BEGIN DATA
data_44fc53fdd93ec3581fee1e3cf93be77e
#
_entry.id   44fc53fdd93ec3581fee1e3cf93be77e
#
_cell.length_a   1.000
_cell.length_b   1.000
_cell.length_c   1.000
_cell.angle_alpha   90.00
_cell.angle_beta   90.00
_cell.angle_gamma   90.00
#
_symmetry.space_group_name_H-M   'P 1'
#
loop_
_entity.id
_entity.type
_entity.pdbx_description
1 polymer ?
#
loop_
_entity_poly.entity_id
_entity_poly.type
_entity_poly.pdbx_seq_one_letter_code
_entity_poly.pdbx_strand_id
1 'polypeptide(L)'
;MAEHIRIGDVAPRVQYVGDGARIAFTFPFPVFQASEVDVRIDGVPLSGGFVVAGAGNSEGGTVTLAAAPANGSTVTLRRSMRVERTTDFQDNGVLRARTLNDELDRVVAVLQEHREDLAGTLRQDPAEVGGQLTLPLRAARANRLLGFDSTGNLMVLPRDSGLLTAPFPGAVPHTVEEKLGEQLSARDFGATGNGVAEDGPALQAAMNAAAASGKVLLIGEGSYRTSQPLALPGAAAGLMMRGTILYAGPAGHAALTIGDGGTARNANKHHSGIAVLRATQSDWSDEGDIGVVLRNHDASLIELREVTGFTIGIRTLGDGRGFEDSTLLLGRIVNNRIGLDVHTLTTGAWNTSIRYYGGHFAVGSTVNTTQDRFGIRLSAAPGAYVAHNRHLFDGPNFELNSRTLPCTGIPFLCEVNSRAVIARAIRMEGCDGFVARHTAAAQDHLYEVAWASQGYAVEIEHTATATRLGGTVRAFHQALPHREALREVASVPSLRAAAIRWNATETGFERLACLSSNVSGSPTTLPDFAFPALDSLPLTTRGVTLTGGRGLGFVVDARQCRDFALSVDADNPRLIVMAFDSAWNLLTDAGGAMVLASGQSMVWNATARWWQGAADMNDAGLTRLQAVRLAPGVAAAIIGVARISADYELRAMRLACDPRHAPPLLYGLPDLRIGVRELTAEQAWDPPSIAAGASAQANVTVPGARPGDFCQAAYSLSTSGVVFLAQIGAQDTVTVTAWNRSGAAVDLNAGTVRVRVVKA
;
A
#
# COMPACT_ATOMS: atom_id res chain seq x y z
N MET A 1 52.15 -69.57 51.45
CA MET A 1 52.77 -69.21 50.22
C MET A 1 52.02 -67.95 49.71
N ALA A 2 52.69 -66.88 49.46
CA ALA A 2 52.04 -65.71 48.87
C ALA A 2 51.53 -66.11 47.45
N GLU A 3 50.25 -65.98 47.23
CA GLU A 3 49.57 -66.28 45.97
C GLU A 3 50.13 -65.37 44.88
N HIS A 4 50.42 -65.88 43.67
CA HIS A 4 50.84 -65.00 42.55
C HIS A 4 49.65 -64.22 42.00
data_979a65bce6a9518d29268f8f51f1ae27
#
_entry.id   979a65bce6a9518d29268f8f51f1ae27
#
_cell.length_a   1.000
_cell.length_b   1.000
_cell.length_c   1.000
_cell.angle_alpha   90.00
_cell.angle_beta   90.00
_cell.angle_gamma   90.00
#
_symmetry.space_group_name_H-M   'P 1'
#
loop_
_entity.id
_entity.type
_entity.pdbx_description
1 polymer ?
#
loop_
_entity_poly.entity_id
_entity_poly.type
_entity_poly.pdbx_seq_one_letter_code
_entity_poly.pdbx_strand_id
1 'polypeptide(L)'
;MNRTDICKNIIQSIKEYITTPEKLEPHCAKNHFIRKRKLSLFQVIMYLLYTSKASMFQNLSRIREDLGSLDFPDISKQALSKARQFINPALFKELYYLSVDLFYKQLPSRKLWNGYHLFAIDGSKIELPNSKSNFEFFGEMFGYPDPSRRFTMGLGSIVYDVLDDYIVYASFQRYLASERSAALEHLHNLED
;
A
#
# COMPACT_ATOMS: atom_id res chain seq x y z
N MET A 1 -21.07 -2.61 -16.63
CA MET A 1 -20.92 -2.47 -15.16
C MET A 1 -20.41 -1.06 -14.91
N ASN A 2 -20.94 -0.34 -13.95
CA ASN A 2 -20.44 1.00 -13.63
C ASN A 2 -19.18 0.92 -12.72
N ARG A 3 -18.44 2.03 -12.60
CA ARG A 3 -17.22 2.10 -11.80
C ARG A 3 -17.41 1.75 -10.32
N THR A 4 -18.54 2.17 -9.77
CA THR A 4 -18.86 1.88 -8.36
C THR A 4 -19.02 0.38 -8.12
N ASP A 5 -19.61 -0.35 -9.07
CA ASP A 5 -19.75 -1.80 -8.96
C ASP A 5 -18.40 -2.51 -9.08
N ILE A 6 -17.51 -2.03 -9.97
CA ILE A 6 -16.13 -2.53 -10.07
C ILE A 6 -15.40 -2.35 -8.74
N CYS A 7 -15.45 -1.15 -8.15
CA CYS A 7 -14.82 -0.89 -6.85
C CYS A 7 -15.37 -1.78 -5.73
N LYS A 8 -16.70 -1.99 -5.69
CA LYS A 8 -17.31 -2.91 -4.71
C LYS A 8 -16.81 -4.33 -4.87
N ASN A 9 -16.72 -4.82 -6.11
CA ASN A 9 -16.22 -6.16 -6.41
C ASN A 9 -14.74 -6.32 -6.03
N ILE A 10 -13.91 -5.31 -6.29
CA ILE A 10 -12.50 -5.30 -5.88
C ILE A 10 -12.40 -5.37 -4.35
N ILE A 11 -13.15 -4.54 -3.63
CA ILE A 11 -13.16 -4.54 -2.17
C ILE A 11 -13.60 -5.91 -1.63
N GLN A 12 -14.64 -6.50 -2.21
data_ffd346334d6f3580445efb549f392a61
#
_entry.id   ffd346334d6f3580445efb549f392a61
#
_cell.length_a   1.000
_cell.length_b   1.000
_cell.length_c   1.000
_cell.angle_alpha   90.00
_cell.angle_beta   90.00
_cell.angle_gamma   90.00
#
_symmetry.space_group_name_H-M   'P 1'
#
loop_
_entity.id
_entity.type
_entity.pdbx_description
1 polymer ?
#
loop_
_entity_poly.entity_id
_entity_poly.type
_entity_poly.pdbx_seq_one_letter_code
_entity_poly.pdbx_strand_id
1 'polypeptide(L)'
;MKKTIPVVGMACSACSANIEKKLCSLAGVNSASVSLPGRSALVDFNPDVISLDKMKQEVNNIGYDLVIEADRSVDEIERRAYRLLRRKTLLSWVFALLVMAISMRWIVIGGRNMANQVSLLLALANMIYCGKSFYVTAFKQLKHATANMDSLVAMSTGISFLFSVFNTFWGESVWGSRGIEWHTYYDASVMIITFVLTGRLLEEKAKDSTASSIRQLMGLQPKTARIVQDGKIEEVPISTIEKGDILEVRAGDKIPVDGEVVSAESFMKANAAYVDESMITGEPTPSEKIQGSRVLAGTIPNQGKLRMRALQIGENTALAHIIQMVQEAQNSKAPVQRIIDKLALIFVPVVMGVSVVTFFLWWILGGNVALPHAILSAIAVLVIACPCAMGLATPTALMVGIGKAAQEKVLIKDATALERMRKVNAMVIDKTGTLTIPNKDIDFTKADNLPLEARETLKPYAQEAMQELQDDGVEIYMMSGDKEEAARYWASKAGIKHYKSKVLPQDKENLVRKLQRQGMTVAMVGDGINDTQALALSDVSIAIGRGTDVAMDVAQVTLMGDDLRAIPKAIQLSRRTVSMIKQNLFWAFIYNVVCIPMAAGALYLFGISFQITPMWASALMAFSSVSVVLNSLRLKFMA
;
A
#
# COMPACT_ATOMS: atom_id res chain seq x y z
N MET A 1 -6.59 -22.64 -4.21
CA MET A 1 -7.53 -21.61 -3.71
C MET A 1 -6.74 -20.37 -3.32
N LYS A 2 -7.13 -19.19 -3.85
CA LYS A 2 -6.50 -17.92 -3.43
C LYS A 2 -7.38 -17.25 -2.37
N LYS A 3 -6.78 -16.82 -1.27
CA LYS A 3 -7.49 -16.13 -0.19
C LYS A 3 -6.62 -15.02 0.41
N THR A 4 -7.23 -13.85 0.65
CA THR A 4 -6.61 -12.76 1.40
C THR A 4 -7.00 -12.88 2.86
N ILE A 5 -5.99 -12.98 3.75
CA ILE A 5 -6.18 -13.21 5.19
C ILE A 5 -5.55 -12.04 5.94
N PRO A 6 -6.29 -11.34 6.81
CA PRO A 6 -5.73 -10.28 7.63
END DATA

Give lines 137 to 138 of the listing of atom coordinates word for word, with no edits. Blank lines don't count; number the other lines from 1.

N MET A 1 -6.59 -22.64 -4.21
CA MET A 1 -7.53 -21.61 -3.71